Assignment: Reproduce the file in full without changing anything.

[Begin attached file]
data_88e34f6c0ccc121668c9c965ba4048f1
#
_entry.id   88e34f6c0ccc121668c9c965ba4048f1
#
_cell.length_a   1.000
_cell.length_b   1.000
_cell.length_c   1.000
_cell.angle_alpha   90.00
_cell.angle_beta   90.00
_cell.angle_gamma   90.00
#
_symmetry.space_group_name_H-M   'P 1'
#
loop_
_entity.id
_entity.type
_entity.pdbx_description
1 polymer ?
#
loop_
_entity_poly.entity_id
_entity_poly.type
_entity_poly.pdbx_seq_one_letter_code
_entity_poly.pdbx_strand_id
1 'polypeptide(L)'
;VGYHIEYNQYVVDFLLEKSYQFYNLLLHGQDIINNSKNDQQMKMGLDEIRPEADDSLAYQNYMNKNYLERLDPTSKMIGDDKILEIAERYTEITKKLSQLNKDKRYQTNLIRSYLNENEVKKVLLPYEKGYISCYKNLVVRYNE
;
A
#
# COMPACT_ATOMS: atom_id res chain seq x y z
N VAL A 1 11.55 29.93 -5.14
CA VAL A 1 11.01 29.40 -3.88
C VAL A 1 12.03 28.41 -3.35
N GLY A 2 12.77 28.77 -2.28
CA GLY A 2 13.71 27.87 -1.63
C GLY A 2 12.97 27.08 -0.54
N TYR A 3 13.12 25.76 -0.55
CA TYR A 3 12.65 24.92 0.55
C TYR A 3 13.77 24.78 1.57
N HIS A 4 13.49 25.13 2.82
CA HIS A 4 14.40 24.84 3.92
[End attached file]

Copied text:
data_88e34f6c0ccc121668c9c965ba4048f1
#
_entry.id   88e34f6c0ccc121668c9c965ba4048f1
#
_cell.length_a   1.000
_cell.length_b   1.000
_cell.length_c   1.000
_cell.angle_alpha   90.00
_cell.angle_beta   90.00
_cell.angle_gamma   90.00
#
_symmetry.space_group_name_H-M   'P 1'
#
loop_
_entity.id
_entity.type
_entity.pdbx_description
1 polymer ?
#
loop_
_entity_poly.entity_id
_entity_poly.type
_entity_poly.pdbx_seq_one_letter_code
_entity_poly.pdbx_strand_id
1 'polypeptide(L)'
;VGYHIEYNQYVVDFLLEKSYQFYNLLLHGQDIINNSKNDQQMKMGLDEIRPEADDSLAYQNYMNKNYLERLDPTSKMIGDDKILEIAERYTEITKKLSQLNKDKRYQTNLIRSYLNENEVKKVLLPYEKGYISCYKNLVVRYNE
;
A
#
# COMPACT_ATOMS: atom_id res chain seq x y z
N VAL A 1 11.55 29.93 -5.14
CA VAL A 1 11.01 29.40 -3.88
C VAL A 1 12.03 28.41 -3.35
N GLY A 2 12.77 28.77 -2.28
CA GLY A 2 13.71 27.87 -1.63
C GLY A 2 12.97 27.08 -0.54
N TYR A 3 13.12 25.76 -0.55
CA TYR A 3 12.65 24.92 0.55
C TYR A 3 13.77 24.78 1.57
N HIS A 4 13.49 25.13 2.82
CA HIS A 4 14.40 24.84 3.92